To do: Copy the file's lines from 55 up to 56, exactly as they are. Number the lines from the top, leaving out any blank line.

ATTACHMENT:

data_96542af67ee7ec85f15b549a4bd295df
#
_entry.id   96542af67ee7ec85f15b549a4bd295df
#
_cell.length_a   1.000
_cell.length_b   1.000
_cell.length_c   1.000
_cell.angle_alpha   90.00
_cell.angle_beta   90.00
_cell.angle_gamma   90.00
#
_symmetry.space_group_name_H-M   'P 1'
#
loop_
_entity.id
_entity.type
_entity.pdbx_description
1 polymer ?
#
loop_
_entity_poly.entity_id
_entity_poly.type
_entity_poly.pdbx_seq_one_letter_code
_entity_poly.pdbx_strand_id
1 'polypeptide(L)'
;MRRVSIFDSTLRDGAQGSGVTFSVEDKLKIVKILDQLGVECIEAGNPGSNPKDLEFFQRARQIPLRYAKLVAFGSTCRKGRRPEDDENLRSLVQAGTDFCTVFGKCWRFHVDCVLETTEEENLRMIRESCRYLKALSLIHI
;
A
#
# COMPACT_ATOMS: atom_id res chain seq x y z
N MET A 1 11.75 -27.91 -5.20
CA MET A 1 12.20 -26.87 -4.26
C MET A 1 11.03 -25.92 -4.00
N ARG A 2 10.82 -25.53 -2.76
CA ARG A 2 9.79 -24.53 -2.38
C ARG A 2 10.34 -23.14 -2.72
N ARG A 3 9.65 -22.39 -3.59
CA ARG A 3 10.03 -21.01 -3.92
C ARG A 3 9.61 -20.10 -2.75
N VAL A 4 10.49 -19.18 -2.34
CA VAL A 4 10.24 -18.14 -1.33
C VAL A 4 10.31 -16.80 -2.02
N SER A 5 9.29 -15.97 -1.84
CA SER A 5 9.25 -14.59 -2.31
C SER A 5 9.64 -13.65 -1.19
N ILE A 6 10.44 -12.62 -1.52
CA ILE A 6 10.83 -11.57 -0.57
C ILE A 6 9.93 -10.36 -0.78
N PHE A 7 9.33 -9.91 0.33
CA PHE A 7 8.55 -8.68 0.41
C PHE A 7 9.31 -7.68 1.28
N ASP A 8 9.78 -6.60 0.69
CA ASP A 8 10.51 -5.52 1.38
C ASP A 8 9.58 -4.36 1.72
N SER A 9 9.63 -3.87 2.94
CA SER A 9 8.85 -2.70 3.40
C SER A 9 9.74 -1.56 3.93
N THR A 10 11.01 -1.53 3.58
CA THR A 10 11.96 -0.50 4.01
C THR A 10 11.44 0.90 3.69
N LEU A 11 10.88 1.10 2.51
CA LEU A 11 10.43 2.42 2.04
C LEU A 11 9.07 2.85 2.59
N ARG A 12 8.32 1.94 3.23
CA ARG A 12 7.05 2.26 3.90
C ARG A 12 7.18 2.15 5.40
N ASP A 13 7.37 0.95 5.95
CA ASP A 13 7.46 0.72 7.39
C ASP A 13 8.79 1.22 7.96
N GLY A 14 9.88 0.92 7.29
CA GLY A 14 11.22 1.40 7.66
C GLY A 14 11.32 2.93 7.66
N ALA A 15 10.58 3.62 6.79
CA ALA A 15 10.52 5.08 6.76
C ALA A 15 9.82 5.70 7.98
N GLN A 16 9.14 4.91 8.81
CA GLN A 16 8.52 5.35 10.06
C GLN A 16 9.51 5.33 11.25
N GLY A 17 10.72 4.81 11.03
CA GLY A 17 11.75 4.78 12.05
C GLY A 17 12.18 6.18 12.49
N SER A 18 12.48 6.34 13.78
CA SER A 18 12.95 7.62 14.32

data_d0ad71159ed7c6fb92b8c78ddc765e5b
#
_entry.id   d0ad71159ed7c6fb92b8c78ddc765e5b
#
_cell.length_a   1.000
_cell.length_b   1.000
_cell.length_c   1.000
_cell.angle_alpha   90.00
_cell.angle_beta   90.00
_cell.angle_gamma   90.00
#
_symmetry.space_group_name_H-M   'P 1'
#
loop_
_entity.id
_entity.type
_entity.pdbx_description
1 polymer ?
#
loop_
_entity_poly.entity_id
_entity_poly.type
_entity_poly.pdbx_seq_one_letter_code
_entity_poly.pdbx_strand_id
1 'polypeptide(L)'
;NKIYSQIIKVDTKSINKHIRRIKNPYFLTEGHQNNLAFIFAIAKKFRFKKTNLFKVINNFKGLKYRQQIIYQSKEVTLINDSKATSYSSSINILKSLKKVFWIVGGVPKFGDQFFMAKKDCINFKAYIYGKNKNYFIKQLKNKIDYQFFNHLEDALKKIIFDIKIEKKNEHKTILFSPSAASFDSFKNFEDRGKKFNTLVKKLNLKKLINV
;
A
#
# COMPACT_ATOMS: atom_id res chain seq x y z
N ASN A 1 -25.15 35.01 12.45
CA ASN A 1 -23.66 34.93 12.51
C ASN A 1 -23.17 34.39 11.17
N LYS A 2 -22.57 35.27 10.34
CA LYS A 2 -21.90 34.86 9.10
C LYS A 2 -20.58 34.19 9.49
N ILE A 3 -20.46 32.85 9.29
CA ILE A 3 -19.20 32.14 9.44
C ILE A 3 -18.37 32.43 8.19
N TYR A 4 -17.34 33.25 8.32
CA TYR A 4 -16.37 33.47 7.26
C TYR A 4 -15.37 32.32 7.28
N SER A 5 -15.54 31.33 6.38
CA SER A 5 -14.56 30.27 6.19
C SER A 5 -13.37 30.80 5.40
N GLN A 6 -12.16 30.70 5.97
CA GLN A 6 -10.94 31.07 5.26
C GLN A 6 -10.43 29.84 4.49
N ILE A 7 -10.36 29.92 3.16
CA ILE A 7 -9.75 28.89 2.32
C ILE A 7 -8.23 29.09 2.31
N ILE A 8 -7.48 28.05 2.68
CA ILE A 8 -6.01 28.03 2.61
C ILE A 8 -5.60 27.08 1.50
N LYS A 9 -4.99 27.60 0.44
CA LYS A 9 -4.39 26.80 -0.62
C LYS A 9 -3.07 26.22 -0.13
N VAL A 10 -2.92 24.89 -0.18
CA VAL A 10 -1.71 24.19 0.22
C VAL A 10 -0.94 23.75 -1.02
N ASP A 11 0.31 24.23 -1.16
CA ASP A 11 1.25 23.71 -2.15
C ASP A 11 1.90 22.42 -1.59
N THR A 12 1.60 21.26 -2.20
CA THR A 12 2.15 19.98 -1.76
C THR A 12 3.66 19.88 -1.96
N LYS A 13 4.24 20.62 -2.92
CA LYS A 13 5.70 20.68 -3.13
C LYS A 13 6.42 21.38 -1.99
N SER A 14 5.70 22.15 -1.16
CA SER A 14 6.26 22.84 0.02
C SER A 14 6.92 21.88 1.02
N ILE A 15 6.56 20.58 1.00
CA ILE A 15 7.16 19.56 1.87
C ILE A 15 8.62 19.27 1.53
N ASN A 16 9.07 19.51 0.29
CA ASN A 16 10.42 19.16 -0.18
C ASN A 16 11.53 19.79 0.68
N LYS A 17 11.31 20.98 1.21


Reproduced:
N SER A 9 9.63 -3.87 2.94
CA SER A 9 8.85 -2.70 3.40